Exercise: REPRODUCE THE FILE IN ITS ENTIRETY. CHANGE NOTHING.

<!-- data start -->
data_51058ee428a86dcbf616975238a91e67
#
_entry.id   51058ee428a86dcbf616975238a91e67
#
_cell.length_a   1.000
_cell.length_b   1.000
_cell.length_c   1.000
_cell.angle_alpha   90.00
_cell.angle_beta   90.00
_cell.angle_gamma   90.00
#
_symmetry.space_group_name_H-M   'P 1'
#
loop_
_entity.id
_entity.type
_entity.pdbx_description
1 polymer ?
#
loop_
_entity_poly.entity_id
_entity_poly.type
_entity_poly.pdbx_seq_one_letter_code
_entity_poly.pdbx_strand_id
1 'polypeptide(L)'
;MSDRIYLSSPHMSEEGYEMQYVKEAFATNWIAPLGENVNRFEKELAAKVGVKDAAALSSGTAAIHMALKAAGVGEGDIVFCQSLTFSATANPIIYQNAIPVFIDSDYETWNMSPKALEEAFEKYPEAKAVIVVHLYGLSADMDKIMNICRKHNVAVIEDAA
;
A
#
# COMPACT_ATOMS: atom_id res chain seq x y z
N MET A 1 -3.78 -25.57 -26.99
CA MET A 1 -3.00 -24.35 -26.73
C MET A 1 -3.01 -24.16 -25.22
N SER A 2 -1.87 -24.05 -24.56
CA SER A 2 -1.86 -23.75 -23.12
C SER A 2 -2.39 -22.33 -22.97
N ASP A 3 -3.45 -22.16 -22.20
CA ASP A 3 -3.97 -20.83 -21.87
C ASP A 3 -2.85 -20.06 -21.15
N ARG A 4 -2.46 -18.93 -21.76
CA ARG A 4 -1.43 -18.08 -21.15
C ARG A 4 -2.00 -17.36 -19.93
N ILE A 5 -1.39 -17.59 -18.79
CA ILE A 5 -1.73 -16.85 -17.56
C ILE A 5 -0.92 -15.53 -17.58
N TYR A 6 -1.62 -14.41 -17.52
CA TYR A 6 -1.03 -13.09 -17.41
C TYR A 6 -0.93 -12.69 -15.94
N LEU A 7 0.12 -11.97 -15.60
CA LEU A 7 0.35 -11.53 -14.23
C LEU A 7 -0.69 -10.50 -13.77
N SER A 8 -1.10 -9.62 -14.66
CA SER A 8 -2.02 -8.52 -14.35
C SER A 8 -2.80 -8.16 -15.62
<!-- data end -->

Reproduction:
data_51058ee428a86dcbf616975238a91e67
#
_entry.id   51058ee428a86dcbf616975238a91e67
#
_cell.length_a   1.000
_cell.length_b   1.000
_cell.length_c   1.000
_cell.angle_alpha   90.00
_cell.angle_beta   90.00
_cell.angle_gamma   90.00
#
_symmetry.space_group_name_H-M   'P 1'
#
loop_
_entity.id
_entity.type
_entity.pdbx_description
1 polymer ?
#
loop_
_entity_poly.entity_id
_entity_poly.type
_entity_poly.pdbx_seq_one_letter_code
_entity_poly.pdbx_strand_id
1 'polypeptide(L)'
;MSDRIYLSSPHMSEEGYEMQYVKEAFATNWIAPLGENVNRFEKELAAKVGVKDAAALSSGTAAIHMALKAAGVGEGDIVFCQSLTFSATANPIIYQNAIPVFIDSDYETWNMSPKALEEAFEKYPEAKAVIVVHLYGLSADMDKIMNICRKHNVAVIEDAA
;
A
#
# COMPACT_ATOMS: atom_id res chain seq x y z
N MET A 1 -3.78 -25.57 -26.99
CA MET A 1 -3.00 -24.35 -26.73
C MET A 1 -3.01 -24.16 -25.22
N SER A 2 -1.87 -24.05 -24.56
CA SER A 2 -1.86 -23.75 -23.12
C SER A 2 -2.39 -22.33 -22.97
N ASP A 3 -3.45 -22.16 -22.20
CA ASP A 3 -3.97 -20.83 -21.87
C ASP A 3 -2.85 -20.06 -21.15
N ARG A 4 -2.46 -18.93 -21.76
CA ARG A 4 -1.43 -18.08 -21.15
C ARG A 4 -2.00 -17.36 -19.93
N ILE A 5 -1.39 -17.59 -18.79
CA ILE A 5 -1.73 -16.85 -17.56
C ILE A 5 -0.92 -15.53 -17.58
N TYR A 6 -1.62 -14.41 -17.52
CA TYR A 6 -1.03 -13.09 -17.41
C TYR A 6 -0.93 -12.69 -15.94
N LEU A 7 0.12 -11.97 -15.60
CA LEU A 7 0.35 -11.53 -14.23
C LEU A 7 -0.69 -10.50 -13.77
N SER A 8 -1.10 -9.62 -14.66
CA SER A 8 -2.02 -8.52 -14.35
C SER A 8 -2.80 -8.16 -15.62